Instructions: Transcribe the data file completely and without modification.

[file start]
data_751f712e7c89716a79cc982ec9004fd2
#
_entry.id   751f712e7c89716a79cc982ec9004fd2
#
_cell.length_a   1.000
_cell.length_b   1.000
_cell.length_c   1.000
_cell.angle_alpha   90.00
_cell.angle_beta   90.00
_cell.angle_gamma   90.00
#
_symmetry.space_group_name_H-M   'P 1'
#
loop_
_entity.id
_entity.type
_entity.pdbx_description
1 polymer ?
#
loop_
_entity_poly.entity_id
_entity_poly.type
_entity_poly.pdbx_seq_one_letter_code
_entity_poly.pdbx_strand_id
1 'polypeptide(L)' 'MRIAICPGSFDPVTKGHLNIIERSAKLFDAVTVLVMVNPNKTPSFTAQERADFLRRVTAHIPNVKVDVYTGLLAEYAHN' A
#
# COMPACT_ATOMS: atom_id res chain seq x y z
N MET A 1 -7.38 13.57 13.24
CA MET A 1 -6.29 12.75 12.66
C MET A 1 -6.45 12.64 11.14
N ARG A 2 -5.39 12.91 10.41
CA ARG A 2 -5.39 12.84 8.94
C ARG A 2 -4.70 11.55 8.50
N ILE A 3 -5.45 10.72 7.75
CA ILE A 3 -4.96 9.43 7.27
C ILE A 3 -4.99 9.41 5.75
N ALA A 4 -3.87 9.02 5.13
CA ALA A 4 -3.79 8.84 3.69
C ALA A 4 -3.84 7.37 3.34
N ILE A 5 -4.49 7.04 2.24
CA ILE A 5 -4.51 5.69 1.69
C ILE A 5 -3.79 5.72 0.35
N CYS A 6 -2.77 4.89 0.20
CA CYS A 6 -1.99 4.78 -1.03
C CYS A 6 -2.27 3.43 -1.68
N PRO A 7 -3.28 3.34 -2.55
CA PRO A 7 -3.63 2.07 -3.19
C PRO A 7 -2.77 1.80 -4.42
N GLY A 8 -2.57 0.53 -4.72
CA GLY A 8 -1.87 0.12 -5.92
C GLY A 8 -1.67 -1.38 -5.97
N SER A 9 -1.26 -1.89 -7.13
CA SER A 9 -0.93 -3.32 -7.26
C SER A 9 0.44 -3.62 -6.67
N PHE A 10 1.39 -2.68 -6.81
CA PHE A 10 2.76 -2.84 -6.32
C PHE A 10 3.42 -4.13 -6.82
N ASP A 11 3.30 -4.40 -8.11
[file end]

data_751f712e7c89716a79cc982ec9004fd2
#
_entry.id   751f712e7c89716a79cc982ec9004fd2
#
_cell.length_a   1.000
_cell.length_b   1.000
_cell.length_c   1.000
_cell.angle_alpha   90.00
_cell.angle_beta   90.00
_cell.angle_gamma   90.00
#
_symmetry.space_group_name_H-M   'P 1'
#
loop_
_entity.id
_entity.type
_entity.pdbx_description
1 polymer ?
#
loop_
_entity_poly.entity_id
_entity_poly.type
_entity_poly.pdbx_seq_one_letter_code
_entity_poly.pdbx_strand_id
1 'polypeptide(L)' 'MRIAICPGSFDPVTKGHLNIIERSAKLFDAVTVLVMVNPNKTPSFTAQERADFLRRVTAHIPNVKVDVYTGLLAEYAHN' A
#
# COMPACT_ATOMS: atom_id res chain seq x y z
N MET A 1 -7.38 13.57 13.24
CA MET A 1 -6.29 12.75 12.66
C MET A 1 -6.45 12.64 11.14
N ARG A 2 -5.39 12.91 10.41
CA ARG A 2 -5.39 12.84 8.94
C ARG A 2 -4.70 11.55 8.50
N ILE A 3 -5.45 10.72 7.75
CA ILE A 3 -4.96 9.43 7.27
C ILE A 3 -4.99 9.41 5.75
N ALA A 4 -3.87 9.02 5.13
CA ALA A 4 -3.79 8.84 3.69
C ALA A 4 -3.84 7.37 3.34
N ILE A 5 -4.49 7.04 2.24
CA ILE A 5 -4.51 5.69 1.69
C ILE A 5 -3.79 5.72 0.35
N CYS A 6 -2.77 4.89 0.20
CA CYS A 6 -1.99 4.78 -1.03
C CYS A 6 -2.27 3.43 -1.68
N PRO A 7 -3.28 3.34 -2.55
CA PRO A 7 -3.63 2.07 -3.19
C PRO A 7 -2.77 1.80 -4.42
N GLY A 8 -2.57 0.53 -4.72
CA GLY A 8 -1.87 0.12 -5.92
C GLY A 8 -1.67 -1.38 -5.97
N SER A 9 -1.26 -1.89 -7.13
CA SER A 9 -0.93 -3.32 -7.26
C SER A 9 0.44 -3.62 -6.67
N PHE A 10 1.39 -2.68 -6.81
CA PHE A 10 2.76 -2.84 -6.32
C PHE A 10 3.42 -4.13 -6.82
N ASP A 11 3.30 -4.40 -8.11